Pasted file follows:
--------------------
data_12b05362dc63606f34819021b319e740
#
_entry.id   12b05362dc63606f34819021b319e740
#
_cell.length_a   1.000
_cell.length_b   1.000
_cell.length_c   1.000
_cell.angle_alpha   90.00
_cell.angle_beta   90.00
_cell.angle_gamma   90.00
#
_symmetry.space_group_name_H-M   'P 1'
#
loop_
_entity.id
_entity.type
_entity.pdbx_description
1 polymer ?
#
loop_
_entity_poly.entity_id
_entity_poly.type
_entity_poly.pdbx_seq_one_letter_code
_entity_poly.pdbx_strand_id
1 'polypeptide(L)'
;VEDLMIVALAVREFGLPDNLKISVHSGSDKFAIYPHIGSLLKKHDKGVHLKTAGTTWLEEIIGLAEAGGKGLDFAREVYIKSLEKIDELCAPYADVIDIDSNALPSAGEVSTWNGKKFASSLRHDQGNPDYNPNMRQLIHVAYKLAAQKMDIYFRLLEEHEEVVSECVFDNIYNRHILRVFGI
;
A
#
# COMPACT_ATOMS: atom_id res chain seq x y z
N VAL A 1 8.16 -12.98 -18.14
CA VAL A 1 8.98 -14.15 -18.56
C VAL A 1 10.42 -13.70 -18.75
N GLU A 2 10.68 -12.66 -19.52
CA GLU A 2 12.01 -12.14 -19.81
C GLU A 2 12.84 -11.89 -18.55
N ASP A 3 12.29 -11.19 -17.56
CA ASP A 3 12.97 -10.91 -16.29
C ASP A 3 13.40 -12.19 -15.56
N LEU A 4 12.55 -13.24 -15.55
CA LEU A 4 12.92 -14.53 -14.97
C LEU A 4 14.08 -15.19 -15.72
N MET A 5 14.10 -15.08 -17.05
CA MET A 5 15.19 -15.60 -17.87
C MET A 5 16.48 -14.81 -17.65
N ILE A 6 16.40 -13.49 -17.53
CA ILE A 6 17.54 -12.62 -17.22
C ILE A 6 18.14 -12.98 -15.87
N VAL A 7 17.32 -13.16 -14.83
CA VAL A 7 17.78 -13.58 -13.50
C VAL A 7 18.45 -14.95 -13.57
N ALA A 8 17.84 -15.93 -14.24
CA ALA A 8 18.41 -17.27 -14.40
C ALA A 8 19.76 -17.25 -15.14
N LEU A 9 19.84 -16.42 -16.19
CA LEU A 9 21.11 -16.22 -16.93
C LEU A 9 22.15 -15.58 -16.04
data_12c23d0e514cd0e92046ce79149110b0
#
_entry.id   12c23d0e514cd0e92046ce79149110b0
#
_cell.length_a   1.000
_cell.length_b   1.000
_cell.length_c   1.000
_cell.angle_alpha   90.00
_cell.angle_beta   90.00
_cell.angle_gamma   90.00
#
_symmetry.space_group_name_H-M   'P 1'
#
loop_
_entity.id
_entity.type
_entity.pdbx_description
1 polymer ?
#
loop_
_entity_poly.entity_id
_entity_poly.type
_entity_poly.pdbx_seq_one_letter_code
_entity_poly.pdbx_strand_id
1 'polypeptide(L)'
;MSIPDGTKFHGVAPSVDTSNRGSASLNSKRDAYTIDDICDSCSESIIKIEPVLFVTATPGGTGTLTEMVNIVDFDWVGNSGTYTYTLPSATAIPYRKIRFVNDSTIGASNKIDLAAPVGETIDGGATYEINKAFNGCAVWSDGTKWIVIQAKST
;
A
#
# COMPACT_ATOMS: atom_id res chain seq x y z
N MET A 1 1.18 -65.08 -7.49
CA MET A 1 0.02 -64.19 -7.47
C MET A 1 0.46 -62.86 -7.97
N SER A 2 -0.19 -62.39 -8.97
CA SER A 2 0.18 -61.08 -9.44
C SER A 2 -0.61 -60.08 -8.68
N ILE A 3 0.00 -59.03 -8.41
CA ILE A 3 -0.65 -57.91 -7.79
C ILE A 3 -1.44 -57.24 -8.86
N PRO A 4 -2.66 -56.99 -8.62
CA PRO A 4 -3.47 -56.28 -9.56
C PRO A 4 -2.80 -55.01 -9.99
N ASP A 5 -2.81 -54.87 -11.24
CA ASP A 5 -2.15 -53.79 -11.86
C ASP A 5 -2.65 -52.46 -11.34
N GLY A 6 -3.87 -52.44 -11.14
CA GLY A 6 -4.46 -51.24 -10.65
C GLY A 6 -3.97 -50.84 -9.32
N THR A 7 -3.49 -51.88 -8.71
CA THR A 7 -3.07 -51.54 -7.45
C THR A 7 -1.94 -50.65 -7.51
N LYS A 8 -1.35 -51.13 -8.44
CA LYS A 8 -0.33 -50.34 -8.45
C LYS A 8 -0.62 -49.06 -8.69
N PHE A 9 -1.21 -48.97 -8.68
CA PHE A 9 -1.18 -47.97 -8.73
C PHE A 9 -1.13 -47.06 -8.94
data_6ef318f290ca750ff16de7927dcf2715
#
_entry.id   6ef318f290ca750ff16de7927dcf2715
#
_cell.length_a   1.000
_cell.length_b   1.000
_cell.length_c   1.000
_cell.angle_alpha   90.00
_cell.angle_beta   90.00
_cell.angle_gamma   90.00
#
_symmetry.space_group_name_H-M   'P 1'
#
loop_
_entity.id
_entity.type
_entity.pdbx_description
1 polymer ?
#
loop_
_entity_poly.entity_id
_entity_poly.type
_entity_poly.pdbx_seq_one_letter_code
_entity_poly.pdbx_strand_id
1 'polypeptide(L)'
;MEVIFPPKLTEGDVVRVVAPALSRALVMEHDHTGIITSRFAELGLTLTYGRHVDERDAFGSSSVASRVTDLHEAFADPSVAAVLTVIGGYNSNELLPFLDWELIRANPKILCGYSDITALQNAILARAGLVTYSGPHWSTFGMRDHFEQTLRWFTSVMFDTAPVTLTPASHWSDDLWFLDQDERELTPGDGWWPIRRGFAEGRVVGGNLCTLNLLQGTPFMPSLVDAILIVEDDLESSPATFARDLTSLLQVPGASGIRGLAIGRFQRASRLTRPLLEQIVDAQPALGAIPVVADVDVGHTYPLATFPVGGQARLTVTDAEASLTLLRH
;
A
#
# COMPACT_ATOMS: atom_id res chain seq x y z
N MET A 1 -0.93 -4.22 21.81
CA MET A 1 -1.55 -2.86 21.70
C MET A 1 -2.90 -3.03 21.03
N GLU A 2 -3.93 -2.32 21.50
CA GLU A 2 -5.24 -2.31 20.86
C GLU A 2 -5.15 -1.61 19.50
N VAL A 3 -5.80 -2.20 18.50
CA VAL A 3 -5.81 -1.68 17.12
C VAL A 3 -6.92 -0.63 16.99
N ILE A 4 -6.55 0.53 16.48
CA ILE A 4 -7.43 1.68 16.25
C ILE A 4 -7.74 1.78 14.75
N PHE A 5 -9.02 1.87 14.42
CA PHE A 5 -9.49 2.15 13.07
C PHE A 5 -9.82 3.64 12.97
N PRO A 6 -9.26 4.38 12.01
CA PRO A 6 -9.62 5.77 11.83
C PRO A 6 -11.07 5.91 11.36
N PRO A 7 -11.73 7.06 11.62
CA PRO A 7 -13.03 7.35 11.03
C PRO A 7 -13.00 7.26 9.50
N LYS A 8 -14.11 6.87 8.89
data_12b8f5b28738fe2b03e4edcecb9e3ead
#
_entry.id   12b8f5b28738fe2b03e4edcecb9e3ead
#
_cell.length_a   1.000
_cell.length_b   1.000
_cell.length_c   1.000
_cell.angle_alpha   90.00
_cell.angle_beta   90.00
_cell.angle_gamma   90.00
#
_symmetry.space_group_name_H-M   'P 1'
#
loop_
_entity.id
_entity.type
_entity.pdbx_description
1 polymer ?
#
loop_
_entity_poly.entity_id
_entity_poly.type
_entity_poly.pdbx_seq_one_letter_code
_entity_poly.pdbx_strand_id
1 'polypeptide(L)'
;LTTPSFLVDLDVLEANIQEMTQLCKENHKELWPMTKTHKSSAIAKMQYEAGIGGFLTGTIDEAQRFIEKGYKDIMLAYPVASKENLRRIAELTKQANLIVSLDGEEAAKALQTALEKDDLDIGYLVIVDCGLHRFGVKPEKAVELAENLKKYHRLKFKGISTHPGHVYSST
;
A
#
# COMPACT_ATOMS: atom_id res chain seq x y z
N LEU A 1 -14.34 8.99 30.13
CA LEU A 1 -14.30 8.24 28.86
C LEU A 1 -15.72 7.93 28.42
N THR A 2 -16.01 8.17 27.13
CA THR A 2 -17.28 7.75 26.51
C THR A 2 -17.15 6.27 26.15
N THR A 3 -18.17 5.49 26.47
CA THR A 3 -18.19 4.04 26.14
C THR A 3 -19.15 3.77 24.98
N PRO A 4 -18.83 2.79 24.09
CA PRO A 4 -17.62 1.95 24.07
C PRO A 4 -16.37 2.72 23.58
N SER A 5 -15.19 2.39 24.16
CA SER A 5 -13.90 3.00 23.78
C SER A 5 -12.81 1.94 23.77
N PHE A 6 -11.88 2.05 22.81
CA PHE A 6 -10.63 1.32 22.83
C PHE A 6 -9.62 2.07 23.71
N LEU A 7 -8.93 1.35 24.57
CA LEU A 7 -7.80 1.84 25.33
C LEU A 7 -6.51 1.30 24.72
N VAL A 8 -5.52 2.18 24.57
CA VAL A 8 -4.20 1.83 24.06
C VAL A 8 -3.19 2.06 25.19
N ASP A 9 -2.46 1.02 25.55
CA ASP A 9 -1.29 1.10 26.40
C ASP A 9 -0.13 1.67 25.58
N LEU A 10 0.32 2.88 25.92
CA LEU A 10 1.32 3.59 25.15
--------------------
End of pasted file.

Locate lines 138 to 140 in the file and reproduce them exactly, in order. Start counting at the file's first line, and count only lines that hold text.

_entity_poly.pdbx_strand_id
1 'polypeptide(L)'
;MEVIFPPKLTEGDVVRVVAPALSRALVMEHDHTGIITSRFAELGLTLTYGRHVDERDAFGSSSVASRVTDLHEAFADPSVAAVLTVIGGYNSNELLPFLDWELIRANPKILCGYSDITALQNAILARAGLVTYSGPHWSTFGMRDHFEQTLRWFTSVMFDTAPVTLTPASHWSDDLWFLDQDERELTPGDGWWPIRRGFAEGRVVGGNLCTLNLLQGTPFMPSLVDAILIVEDDLESSPATFARDLTSLLQVPGASGIRGLAIGRFQRASRLTRPLLEQIVDAQPALGAIPVVADVDVGHTYPLATFPVGGQARLTVTDAEASLTLLRH